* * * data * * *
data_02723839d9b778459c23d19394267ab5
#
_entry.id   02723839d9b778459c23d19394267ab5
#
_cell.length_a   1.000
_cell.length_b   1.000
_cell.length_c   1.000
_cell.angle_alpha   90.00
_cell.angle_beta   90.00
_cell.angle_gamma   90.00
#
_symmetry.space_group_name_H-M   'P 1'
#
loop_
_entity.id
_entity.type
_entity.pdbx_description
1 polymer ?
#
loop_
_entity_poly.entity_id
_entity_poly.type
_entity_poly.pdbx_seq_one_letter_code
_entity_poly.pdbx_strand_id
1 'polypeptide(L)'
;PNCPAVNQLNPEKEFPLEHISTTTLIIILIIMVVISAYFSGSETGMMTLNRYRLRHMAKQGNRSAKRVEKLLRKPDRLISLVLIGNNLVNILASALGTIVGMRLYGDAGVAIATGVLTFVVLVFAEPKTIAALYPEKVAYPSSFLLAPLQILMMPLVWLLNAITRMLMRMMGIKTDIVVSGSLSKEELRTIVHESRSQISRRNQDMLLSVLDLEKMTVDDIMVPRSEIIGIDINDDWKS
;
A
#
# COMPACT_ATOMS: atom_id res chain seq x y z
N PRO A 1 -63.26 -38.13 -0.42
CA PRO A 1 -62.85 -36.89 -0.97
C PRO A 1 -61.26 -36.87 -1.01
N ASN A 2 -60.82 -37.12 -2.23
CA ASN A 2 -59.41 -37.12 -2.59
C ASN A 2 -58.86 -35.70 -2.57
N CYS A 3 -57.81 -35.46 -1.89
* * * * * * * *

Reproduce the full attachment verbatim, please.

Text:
data_02723839d9b778459c23d19394267ab5
#
_entry.id   02723839d9b778459c23d19394267ab5
#
_cell.length_a   1.000
_cell.length_b   1.000
_cell.length_c   1.000
_cell.angle_alpha   90.00
_cell.angle_beta   90.00
_cell.angle_gamma   90.00
#
_symmetry.space_group_name_H-M   'P 1'
#
loop_
_entity.id
_entity.type
_entity.pdbx_description
1 polymer ?
#
loop_
_entity_poly.entity_id
_entity_poly.type
_entity_poly.pdbx_seq_one_letter_code
_entity_poly.pdbx_strand_id
1 'polypeptide(L)'
;PNCPAVNQLNPEKEFPLEHISTTTLIIILIIMVVISAYFSGSETGMMTLNRYRLRHMAKQGNRSAKRVEKLLRKPDRLISLVLIGNNLVNILASALGTIVGMRLYGDAGVAIATGVLTFVVLVFAEPKTIAALYPEKVAYPSSFLLAPLQILMMPLVWLLNAITRMLMRMMGIKTDIVVSGSLSKEELRTIVHESRSQISRRNQDMLLSVLDLEKMTVDDIMVPRSEIIGIDINDDWKS
;
A
#
# COMPACT_ATOMS: atom_id res chain seq x y z
N PRO A 1 -63.26 -38.13 -0.42
CA PRO A 1 -62.85 -36.89 -0.97
C PRO A 1 -61.26 -36.87 -1.01
N ASN A 2 -60.82 -37.12 -2.23
CA ASN A 2 -59.41 -37.12 -2.59
C ASN A 2 -58.86 -35.70 -2.57
N CYS A 3 -57.81 -35.46 -1.89